In Smuggled, I am questioning the nature of identity, whether one’s notions of self are rational or irrational. Whether blood matters. I wanted to challenge the importance of blood while admitting to it. I observed so much racism in Hungary and Romania, much more overt than in the USA and among educated and uneducated people alike, although certainly not in everyone. I appreciated the lack of political correctness I encountered in Central Europe, I have to say. It seemed much more honest to me to express prejudice than subvert it. Despite this prejudice, Hungary’s Jews were so assimilated they didn’t really believe that they would be turned over to the Nazis — and they weren’t, until the Germans occupied. Then they were sent to Auschwitz. The prisoners were bewildered by the new arrivals — so many Jews still alive, and what a strange language, were they actually Jews? Well, many of them were no more Jewish than Éva, the love child of a Jewish mother and Hungarian father. So, yes again, my exploration of this theme through Anca/Éva was intentional.
DM: As a protagonist, Éva/Anca at first comes across as distant. She keeps her emotions secret not just from others, but from herself. It makes sense — the whole book revolves around her needing to keep her true self hidden. I also noticed that almost no one is explicitly punished for their betrayals. Then it occurred to me is that what she is mostly hiding is not hatred, but love. This is the true currency of the book. Without her love the betrayers perish. I guess my question is, while writing, did you have to fight an impulse to make the “bad guys” overtly suffer for their crimes? It some ways that would have been satisfying, yet it would not have made sense for Éva (nor would it have been historically accurate, unfortunately).
CS: I love what you say about the “true currency of the book” being love. Éva must hide her love in order to be Anca. It requires extreme self control and it’s not always possible for her, for instance she does fall in love with Aron, but she is also emotionally traumatized as a very young child and is thus unknowable to a certain degree, even to herself. As an American, it blew my mind to learn of the suffering that people endured behind the Iron Curtain. In Romania, the situation was particularly twisted. You had to be tough, you had to not care so much, you had to protect yourself, you had to build your own little wall. I’m not really fictionalizing in portraying betrayal after betrayal. It was the way political dictatorship “worked.” But your question is an interesting one because I thought often about the bad guys in my novel. It would have been satisfying to make the bad guys suffer, but it would not have been realistic and I felt this was too important an issue to fictionalize. The question of blame was still on everyone’s mind fifty years after the Holocaust and issues of race remain central to the socio-politics of the region. I couldn’t move outside Anca’s perspective on any of this, so in fact the execution of the Ceaușescus was just what her story needed. And I also think that an act of betrayal can be a crime of self hatred, in addition to having an innocent victim, and that part of Anca’s appeal is that she is not seeking revenge.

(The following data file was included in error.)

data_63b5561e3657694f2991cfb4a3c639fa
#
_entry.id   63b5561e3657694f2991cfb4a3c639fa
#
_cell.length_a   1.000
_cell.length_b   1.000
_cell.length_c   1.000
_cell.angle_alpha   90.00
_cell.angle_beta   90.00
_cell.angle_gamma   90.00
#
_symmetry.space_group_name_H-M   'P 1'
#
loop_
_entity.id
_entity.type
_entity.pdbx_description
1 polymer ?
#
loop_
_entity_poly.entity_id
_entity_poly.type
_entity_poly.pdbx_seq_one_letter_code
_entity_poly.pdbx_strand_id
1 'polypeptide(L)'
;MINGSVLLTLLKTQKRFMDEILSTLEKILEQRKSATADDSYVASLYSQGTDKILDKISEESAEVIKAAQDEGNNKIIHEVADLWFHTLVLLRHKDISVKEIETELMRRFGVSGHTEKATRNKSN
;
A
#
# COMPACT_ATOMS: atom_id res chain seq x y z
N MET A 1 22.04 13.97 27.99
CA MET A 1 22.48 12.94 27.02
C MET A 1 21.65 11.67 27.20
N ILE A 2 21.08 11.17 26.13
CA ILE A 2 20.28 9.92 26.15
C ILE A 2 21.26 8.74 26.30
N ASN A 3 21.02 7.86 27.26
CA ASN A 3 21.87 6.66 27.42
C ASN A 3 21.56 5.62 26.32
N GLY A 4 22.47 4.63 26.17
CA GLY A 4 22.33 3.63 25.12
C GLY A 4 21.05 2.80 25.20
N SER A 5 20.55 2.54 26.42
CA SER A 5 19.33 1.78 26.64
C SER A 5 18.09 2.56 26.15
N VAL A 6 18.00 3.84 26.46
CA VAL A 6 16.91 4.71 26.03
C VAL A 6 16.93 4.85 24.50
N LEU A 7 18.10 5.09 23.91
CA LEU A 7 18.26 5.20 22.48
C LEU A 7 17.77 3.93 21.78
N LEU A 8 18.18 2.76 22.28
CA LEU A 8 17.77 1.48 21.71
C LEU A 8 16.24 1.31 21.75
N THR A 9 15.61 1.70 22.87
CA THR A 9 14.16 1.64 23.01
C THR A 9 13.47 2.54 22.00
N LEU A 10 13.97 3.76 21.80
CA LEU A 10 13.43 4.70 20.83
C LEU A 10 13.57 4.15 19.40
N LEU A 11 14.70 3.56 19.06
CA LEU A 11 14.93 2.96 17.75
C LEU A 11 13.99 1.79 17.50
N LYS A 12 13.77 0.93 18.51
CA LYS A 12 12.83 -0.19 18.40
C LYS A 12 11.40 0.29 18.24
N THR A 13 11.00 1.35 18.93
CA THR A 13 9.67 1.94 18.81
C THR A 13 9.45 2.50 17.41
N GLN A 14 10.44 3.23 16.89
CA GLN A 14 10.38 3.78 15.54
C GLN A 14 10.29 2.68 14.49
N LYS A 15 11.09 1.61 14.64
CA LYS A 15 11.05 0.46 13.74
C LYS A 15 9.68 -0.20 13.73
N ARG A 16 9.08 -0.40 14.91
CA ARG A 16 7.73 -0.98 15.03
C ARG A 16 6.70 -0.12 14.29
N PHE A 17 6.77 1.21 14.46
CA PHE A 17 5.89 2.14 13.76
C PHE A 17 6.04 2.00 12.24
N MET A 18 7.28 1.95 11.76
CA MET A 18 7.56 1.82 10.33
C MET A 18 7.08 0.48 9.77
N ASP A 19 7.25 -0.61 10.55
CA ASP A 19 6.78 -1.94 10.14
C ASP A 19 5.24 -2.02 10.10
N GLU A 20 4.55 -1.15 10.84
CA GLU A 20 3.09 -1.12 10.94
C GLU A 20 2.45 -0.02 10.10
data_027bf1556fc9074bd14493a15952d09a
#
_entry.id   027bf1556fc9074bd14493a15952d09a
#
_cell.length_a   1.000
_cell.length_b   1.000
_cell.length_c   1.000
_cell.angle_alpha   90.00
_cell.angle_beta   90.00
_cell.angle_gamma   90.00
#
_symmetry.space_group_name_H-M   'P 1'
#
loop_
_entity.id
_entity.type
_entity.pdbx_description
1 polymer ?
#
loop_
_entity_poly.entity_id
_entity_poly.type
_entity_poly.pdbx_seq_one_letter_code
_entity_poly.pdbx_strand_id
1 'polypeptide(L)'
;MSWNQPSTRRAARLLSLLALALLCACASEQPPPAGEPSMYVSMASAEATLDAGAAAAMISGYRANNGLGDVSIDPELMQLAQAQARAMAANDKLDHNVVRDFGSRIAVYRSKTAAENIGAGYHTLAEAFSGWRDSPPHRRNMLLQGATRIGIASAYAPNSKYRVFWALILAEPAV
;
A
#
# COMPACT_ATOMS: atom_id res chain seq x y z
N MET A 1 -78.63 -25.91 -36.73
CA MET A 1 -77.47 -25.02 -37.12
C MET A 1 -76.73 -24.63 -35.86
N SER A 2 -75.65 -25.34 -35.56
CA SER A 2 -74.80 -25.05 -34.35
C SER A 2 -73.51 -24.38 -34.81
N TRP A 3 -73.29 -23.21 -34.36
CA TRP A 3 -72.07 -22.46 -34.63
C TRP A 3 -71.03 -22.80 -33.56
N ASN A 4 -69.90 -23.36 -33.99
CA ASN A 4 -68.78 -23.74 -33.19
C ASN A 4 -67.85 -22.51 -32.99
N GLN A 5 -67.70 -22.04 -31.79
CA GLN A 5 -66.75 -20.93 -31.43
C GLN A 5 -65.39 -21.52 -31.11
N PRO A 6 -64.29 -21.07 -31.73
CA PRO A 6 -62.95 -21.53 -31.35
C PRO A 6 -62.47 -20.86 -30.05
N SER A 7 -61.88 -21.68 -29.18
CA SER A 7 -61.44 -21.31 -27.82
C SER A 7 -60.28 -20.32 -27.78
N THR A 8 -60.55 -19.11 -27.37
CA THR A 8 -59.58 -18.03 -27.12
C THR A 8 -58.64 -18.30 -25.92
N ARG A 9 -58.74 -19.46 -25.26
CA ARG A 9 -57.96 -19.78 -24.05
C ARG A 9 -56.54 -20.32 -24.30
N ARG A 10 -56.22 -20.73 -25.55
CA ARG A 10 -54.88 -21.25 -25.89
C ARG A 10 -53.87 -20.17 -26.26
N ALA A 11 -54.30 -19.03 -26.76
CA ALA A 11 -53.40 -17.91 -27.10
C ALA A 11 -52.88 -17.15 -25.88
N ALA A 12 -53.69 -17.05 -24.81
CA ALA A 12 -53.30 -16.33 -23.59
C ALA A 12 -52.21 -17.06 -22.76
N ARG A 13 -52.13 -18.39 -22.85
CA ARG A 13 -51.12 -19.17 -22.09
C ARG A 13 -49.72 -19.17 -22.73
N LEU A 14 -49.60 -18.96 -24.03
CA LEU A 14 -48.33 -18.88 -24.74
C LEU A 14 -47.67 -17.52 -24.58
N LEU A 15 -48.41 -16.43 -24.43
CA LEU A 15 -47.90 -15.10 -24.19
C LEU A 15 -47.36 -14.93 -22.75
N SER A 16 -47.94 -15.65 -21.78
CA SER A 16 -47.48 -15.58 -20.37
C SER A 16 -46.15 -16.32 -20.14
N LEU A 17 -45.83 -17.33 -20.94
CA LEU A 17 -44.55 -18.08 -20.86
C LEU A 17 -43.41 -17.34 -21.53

DM: Sex is addressed in a refreshingly candid yet nuanced way in the novel. There are lovers, rapists, sex workers, and people who use sex to get what they need, and all of it is presented in a matter-of-fact way — it’s never lurid, and it definitely doesn’t seem American. Is this attitude something you encountered in your time in Eastern Europe? The female characters' attitudes toward sex do not seem ruined by, as you say, the personal, dehumanizing oppression they suffered.
CS: Yes, I wanted to convey the attitude towards sex that I learned about in intimate conversation with women friends in Eastern Europe. There are two things I am trying to do in writing the sex scenes in the novel. The first is to convey the level of comfort with their own bodies that everyone I met in Eastern Europe possessed. There is nothing prudish, puritanical, or American about sex for the Eastern European. Second, the sexual revolution was not just for Westerners, and yet this was the East. Sex was a necessary escape. This reality made the oppression under Ceaușescu all the more personal. Abortion rates that reflected a complete breakdown of society after birth control was outlawed. I was fortunate to have dear friends with whom I could talk about all of this, who wanted to share so that I would understand. Often, what we talked about around the table was our cultural differences, but all the women I knew enjoyed sex the same as me. I heard about women like Irini and the “dentist’s wife.” Also, Éva is from a young age such a physical person, and her mother saves her by sacrificing her own body, and although communism subverts Anca, she knows instinctively how to survive. She generally feels no conflict of motive, and is fortunate to have been born a passionate spirit.
DM: So buy this book, everybody!